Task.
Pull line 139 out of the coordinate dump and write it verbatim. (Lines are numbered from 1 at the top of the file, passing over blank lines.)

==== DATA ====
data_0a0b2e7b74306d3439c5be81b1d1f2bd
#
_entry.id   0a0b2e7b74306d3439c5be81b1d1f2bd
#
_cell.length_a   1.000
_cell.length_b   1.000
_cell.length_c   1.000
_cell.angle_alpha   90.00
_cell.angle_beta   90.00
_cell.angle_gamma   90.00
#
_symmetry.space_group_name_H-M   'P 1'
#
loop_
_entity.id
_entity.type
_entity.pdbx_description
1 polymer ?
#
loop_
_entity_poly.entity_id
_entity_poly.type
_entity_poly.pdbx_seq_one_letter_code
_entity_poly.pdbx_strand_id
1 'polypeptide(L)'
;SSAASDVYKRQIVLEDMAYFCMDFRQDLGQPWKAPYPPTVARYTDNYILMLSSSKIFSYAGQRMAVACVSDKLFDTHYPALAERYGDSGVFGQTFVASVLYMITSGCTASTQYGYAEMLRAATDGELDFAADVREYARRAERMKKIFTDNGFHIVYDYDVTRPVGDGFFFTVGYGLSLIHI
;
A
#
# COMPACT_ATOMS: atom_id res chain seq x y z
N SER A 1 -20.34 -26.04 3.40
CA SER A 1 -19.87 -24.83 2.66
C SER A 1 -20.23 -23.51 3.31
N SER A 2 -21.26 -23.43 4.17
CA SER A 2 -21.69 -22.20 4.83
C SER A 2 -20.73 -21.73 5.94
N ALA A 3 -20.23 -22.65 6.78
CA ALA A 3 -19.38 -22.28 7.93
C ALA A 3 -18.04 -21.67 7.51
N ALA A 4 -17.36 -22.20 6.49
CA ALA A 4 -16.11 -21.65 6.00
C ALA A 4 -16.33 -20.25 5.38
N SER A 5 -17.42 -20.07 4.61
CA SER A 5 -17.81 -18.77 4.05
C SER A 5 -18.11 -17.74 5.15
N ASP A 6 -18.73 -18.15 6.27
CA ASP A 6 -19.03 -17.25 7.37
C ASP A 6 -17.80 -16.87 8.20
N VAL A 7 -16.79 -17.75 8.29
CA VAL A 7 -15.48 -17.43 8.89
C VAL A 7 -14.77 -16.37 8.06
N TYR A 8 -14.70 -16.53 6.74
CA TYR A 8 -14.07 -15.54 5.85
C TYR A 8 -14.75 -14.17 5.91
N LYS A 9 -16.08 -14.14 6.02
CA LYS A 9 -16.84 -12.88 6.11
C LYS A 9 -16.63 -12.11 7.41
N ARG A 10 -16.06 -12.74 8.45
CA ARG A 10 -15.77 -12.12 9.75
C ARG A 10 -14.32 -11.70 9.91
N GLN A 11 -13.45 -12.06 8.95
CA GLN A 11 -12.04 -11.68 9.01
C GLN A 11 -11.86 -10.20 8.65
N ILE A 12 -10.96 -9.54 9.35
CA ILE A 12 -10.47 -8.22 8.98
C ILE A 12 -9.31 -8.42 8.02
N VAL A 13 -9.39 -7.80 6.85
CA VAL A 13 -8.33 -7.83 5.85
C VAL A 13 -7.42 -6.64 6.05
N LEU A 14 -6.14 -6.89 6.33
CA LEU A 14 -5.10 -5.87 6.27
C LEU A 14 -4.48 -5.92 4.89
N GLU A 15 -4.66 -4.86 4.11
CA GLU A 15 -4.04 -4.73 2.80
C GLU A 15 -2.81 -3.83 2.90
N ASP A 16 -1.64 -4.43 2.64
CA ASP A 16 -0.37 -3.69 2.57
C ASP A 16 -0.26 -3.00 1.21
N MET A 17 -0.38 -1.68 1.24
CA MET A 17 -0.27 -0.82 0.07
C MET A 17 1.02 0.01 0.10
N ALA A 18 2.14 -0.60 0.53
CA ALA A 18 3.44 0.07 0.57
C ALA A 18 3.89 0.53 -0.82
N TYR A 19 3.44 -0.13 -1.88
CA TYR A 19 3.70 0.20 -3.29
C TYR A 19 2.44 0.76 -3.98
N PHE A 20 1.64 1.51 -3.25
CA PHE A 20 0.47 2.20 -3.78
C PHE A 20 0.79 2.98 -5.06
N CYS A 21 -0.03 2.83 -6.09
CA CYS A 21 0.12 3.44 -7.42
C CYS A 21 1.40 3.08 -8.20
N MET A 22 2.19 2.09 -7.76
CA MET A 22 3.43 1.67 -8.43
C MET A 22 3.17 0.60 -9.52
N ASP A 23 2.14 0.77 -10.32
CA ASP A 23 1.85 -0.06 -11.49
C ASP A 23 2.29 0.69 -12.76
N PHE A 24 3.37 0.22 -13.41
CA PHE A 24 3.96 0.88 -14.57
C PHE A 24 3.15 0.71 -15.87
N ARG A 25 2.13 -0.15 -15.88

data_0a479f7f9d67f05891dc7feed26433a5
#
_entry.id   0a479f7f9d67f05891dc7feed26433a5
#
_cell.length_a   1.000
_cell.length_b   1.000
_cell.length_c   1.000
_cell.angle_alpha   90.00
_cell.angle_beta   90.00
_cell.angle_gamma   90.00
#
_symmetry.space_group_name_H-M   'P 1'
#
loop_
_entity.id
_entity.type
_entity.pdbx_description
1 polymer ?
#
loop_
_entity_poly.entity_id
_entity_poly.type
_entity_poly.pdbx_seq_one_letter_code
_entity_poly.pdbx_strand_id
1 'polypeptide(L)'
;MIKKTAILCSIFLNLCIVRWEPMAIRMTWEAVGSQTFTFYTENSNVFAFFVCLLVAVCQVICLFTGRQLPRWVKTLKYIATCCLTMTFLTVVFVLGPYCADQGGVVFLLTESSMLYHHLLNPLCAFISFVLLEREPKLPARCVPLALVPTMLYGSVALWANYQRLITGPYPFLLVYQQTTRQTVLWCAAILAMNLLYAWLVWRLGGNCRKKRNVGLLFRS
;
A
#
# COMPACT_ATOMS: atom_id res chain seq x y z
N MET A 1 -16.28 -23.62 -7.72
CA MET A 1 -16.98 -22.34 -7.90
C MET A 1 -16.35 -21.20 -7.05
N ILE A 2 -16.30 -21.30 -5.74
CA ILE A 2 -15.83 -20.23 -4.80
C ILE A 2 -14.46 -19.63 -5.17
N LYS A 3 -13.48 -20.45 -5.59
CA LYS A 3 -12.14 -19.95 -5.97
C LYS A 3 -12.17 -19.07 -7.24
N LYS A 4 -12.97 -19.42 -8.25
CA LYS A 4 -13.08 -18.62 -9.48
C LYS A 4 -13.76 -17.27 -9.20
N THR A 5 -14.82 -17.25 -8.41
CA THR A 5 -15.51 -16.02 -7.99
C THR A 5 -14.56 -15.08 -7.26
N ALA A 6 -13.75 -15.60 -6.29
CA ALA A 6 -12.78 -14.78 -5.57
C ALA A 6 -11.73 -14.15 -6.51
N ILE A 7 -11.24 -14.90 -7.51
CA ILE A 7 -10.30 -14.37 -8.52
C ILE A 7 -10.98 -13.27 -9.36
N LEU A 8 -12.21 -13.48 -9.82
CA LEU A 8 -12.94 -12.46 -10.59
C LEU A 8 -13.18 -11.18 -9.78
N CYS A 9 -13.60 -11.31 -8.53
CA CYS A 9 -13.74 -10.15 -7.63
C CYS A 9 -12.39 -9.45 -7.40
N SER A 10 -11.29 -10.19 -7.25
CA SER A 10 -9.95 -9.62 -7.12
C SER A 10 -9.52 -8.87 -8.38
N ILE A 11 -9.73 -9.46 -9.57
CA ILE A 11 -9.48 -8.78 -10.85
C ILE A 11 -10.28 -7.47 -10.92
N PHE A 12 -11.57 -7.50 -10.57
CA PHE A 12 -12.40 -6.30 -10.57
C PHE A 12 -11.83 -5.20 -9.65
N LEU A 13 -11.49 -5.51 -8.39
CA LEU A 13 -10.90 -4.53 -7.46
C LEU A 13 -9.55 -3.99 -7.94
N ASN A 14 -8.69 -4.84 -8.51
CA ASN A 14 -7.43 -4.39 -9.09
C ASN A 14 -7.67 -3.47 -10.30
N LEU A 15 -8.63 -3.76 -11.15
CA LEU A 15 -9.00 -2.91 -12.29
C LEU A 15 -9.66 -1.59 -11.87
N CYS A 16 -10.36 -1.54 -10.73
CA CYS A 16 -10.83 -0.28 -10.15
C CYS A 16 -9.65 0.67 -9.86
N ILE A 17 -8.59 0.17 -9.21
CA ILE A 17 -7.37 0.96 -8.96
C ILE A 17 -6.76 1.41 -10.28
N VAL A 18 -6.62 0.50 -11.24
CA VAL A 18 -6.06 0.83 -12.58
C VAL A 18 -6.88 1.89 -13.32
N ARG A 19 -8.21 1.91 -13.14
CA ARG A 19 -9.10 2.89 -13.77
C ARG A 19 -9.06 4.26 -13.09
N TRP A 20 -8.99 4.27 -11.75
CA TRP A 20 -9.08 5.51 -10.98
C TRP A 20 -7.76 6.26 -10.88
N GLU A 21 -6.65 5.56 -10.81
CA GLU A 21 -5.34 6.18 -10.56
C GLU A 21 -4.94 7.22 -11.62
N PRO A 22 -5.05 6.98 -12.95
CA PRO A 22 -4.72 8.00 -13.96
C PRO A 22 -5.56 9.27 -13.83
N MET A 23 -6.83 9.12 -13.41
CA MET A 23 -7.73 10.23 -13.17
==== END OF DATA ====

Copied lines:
C ILE A 2 -14.46 -19.63 -5.17